Civil Disobedience by Henry David Thoreau
My rating: 4 of 5 stars
Thoreau condemns slavery and the Mexican–American War in Civil Disobedience. He advocates breaking the law where the law advocates you being an agent of evil. He advocates abolitionists not paying their taxes. His premise is that you best express your love for your country, its government, and the law by refusing to participate in its injustice and its violence. So far, so good.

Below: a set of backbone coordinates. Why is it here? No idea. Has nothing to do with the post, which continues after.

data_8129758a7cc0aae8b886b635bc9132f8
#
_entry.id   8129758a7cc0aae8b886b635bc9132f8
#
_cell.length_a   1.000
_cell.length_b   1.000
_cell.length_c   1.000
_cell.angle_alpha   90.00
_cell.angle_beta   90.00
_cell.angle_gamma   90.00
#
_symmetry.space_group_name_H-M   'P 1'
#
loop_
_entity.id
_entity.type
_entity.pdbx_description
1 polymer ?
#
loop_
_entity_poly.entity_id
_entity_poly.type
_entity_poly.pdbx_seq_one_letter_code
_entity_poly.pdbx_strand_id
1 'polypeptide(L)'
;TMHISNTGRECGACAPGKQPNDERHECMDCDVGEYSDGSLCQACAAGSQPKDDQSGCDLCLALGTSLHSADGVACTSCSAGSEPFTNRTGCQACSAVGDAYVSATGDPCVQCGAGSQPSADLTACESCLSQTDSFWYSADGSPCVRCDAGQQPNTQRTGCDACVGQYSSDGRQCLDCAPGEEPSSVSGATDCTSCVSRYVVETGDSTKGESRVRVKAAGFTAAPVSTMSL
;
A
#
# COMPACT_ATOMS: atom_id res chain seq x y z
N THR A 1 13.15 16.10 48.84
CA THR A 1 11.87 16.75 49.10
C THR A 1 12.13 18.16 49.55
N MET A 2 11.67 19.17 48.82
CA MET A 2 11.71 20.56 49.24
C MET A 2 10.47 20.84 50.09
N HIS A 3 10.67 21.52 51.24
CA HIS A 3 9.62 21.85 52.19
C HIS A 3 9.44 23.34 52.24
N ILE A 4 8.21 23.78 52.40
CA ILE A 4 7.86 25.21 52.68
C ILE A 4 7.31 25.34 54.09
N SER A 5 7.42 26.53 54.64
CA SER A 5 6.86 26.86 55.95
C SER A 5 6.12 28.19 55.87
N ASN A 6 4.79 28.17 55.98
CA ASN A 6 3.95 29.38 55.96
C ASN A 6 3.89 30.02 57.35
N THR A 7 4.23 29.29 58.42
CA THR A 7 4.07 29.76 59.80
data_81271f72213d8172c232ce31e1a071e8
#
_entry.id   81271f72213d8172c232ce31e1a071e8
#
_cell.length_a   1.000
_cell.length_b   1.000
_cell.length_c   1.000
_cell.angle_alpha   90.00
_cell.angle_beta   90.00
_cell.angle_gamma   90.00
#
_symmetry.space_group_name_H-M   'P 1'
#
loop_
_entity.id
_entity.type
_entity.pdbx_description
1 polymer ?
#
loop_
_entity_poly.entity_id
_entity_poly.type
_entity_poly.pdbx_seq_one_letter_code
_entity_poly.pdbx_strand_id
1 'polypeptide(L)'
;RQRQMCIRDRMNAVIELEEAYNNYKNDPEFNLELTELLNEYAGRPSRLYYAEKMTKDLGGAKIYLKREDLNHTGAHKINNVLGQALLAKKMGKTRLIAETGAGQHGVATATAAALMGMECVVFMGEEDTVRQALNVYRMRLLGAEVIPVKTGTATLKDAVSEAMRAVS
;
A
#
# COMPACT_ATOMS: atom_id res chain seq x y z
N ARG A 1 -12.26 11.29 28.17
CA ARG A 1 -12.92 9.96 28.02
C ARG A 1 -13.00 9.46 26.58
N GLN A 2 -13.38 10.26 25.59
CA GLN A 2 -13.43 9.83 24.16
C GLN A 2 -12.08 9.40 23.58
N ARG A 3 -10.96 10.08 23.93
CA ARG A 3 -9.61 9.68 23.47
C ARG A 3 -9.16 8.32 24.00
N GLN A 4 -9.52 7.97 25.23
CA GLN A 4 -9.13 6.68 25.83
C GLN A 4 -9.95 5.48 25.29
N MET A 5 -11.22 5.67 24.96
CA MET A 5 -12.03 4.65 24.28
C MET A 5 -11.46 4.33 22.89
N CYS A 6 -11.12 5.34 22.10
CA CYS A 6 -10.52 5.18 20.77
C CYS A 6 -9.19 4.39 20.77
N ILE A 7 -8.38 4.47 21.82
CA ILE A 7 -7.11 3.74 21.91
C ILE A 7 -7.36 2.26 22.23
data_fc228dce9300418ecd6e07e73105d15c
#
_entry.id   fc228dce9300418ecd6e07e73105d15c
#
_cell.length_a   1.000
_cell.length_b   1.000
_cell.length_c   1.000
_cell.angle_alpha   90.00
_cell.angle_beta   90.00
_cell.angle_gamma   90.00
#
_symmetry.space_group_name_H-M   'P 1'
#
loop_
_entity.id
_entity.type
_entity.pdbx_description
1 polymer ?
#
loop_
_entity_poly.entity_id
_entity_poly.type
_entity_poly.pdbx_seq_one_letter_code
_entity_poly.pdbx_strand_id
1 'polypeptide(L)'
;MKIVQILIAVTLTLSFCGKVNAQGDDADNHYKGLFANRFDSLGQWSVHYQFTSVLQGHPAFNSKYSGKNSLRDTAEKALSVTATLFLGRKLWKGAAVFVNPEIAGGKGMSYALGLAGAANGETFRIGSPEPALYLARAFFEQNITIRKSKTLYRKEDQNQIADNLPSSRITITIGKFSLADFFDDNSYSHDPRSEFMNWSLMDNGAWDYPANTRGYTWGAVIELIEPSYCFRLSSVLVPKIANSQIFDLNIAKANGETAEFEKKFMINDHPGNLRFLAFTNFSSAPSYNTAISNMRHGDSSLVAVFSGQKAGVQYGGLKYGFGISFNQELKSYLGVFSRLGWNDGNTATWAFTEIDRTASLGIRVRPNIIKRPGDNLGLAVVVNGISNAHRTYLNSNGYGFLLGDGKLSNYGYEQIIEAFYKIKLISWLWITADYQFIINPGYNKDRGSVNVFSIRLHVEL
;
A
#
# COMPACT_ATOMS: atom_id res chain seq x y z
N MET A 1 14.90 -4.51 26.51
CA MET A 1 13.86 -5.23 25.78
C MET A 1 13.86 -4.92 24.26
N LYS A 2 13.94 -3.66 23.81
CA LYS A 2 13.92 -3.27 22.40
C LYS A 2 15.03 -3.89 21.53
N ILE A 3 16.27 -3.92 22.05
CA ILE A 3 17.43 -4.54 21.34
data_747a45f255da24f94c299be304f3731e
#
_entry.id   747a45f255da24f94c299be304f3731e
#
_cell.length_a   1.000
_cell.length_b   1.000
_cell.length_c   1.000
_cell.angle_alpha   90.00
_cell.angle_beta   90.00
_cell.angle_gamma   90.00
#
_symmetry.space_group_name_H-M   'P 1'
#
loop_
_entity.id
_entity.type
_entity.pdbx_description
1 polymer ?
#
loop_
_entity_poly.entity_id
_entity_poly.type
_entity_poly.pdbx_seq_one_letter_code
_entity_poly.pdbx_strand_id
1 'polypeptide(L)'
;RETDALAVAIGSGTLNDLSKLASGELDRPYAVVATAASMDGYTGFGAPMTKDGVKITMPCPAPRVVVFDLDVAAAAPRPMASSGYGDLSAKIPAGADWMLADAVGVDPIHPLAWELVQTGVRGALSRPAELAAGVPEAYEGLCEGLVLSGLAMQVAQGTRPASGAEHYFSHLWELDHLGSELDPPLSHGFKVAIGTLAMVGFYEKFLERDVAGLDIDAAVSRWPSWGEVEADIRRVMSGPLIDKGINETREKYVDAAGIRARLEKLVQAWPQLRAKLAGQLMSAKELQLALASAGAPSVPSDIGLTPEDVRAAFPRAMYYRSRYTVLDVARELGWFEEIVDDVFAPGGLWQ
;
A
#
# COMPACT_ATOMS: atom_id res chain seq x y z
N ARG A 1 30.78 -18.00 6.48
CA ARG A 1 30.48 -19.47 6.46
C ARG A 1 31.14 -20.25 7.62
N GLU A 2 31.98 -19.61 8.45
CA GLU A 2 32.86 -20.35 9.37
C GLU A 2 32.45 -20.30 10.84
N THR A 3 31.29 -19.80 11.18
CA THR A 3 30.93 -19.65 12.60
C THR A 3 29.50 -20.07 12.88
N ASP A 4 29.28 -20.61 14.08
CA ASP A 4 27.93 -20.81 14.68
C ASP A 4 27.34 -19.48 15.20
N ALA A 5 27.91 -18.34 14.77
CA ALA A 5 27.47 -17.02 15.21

He seems to prefer not paying your taxes over using your vote for the "available" subpar candidate or petitioning the state. While perhaps this was an option in the 1800s, it appears the US government has gained a lot of power over its citizens in the last 160 years, because that's no longer an option unless you want to just rot in jail. Obviously, people were jailed even for "petitioning the government" during the Civil Rights Movement, but Thoreau seems to have avoided jail (except for one night) while not paying his taxes. Citizens appear to have gained more freedom to protest and lost the freedom to refuse to pay their taxes (unless you happen to be super rich and can just claim losses while living the good life).
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